I read a lot. Probably more than I should, but I can't honestly think of a better pastime.
When I was a kid, my mother would always ask me, "Who are you this week?" It seems I took on the mannerisms of the heroine in the story and put those newfound traits into practice. Not an easy thing to do when you are one of seven children and being raised in a family of modest means. Imagine when I read a Regency and thought I was deserving of a lady's maid, and a hero both wealthy and handsome, and was told it was my turn to feed the chickens. There was, I'm sure, a lot of deep sighing going on, although I seriously cannot remember as I prefer to think of myself as a pretty darn good kid. : 0
It takes a very special book to sweep me away, and many written for today's market leave me wanting. I find little that strikes me as new or different. I don't particularly enjoy science fiction or fantasy, definitely not erotica, find most romances are repetitious. I prefer to read about people I would like to know, or whom I can relate to, and love to watch their lives unfold. Recently I read The Help, by Kathryn Stockett.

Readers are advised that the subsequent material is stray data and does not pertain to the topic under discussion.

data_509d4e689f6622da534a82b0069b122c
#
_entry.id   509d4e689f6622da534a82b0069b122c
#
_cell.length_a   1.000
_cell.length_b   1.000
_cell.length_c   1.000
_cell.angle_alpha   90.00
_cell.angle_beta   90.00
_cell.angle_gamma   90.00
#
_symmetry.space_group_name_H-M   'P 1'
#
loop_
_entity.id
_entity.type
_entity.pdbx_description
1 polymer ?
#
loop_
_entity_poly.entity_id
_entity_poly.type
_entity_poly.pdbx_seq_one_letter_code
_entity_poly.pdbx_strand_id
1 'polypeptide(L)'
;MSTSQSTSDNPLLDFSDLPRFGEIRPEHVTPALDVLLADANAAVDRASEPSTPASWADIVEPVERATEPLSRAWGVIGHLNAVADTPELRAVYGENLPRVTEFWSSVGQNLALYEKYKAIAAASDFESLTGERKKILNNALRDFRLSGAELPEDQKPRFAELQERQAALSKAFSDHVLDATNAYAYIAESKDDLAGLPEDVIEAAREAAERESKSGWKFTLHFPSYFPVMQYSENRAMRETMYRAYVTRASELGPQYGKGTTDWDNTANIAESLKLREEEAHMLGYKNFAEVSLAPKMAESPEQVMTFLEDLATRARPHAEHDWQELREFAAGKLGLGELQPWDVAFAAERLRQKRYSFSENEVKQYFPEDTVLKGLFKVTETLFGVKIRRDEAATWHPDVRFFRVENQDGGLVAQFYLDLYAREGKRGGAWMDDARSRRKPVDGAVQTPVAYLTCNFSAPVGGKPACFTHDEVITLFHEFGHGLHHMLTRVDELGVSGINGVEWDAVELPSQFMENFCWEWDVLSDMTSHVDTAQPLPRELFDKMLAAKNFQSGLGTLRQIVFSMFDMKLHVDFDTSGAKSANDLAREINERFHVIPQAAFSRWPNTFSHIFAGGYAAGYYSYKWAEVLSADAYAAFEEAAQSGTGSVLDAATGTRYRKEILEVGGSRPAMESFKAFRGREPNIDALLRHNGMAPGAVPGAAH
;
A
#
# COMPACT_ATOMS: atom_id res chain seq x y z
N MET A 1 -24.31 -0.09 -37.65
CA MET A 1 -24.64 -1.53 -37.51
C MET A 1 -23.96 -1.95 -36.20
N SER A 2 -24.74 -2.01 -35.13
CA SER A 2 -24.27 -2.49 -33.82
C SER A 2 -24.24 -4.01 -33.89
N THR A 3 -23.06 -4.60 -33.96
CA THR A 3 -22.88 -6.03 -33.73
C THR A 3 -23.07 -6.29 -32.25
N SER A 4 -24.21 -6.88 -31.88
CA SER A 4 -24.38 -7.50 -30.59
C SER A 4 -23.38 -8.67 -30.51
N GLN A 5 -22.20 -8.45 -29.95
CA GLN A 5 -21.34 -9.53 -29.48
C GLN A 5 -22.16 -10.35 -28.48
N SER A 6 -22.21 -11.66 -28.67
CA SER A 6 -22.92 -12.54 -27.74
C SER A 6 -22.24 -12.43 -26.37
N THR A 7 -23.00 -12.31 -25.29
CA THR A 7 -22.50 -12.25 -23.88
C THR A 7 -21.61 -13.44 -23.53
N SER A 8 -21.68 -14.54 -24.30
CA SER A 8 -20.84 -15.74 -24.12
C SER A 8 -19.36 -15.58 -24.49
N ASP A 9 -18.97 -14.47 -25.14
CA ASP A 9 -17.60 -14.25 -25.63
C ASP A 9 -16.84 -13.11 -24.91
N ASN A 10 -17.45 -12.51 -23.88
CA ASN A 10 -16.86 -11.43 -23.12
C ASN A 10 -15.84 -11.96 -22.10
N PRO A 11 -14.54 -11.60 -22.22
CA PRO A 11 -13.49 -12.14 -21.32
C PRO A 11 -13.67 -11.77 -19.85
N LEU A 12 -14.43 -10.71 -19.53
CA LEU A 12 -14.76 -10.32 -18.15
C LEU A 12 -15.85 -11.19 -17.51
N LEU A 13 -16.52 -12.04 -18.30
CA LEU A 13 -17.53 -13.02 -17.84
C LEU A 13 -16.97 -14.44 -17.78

Now, I did not grow up in the American South, not even in the USA. I grew up in Australia and knew little about the race problems in America, other than what we learned in school, until I moved here in the seventies. That caused me to wonder why this story about white women and how they treated their help in the sixties, touched me in such a deep way and why I couldn't put it down. Why I loved and understood all of the stories characters, even the mean ones. But of even greater interest to me, is that the person I related to most was not the white woman, but Aibeleen, the middle-aged African American maid. She was a strong and wonderful character and I was rooting for her the whole story.
I think what hit me the hardest about this story was both Caucasian and African American people were stuck. They were trapped by their elders' beliefs. Racism is taught. It's not inherant. The heroine was trapped by her own upbringing, her own family's feelings, her fiancee and his family's feelings, her friends beliefs, but she did risk a lot to take action and expose some of the cruelties of the time. But Aibeleen, she was the real heroine. The risks she took were by far the greater.
I think what made Ms. Stockett's story believable, is she wrote from her truth. She'd grown up in the south in the sixties and had an absent mother, and was raised by an African American nanny whom she adored. It came through on the page. She deftly painted her characters with sensitivity, honesty, and true understanding of both sides of the social structure and the cruelties of those times. I think. She didn't preach. She didn't dress it up. She told her story simply, as she had experienced it. We're discussing this story at our next bookclub meeting. But what I would love to hear are comments about this story from African American women.